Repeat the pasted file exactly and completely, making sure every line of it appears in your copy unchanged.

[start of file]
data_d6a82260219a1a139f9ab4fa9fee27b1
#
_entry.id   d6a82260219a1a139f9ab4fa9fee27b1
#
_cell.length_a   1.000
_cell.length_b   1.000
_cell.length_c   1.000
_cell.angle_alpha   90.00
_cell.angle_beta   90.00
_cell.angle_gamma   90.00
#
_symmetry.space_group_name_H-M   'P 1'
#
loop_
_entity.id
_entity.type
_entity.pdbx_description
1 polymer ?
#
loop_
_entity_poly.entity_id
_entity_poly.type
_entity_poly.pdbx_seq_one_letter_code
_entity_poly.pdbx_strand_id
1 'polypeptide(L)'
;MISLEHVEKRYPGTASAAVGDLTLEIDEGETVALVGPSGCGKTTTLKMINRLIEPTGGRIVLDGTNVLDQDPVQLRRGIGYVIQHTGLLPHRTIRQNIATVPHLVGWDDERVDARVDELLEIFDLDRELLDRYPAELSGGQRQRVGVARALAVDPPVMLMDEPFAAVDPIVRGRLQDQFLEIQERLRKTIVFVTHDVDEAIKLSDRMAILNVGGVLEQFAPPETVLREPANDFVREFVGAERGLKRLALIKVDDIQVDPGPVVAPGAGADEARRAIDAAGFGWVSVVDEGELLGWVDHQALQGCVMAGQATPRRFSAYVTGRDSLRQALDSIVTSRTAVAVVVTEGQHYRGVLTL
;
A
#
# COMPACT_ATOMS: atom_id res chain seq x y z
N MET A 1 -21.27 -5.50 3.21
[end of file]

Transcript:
data_d6a82260219a1a139f9ab4fa9fee27b1
#
_entry.id   d6a82260219a1a139f9ab4fa9fee27b1
#
_cell.length_a   1.000
_cell.length_b   1.000
_cell.length_c   1.000
_cell.angle_alpha   90.00
_cell.angle_beta   90.00
_cell.angle_gamma   90.00
#
_symmetry.space_group_name_H-M   'P 1'
#
loop_
_entity.id
_entity.type
_entity.pdbx_description
1 polymer ?
#
loop_
_entity_poly.entity_id
_entity_poly.type
_entity_poly.pdbx_seq_one_letter_code
_entity_poly.pdbx_strand_id
1 'polypeptide(L)'
;MISLEHVEKRYPGTASAAVGDLTLEIDEGETVALVGPSGCGKTTTLKMINRLIEPTGGRIVLDGTNVLDQDPVQLRRGIGYVIQHTGLLPHRTIRQNIATVPHLVGWDDERVDARVDELLEIFDLDRELLDRYPAELSGGQRQRVGVARALAVDPPVMLMDEPFAAVDPIVRGRLQDQFLEIQERLRKTIVFVTHDVDEAIKLSDRMAILNVGGVLEQFAPPETVLREPANDFVREFVGAERGLKRLALIKVDDIQVDPGPVVAPGAGADEARRAIDAAGFGWVSVVDEGELLGWVDHQALQGCVMAGQATPRRFSAYVTGRDSLRQALDSIVTSRTAVAVVVTEGQHYRGVLTL
;
A
#
# COMPACT_ATOMS: atom_id res chain seq x y z
N MET A 1 -21.27 -5.50 3.21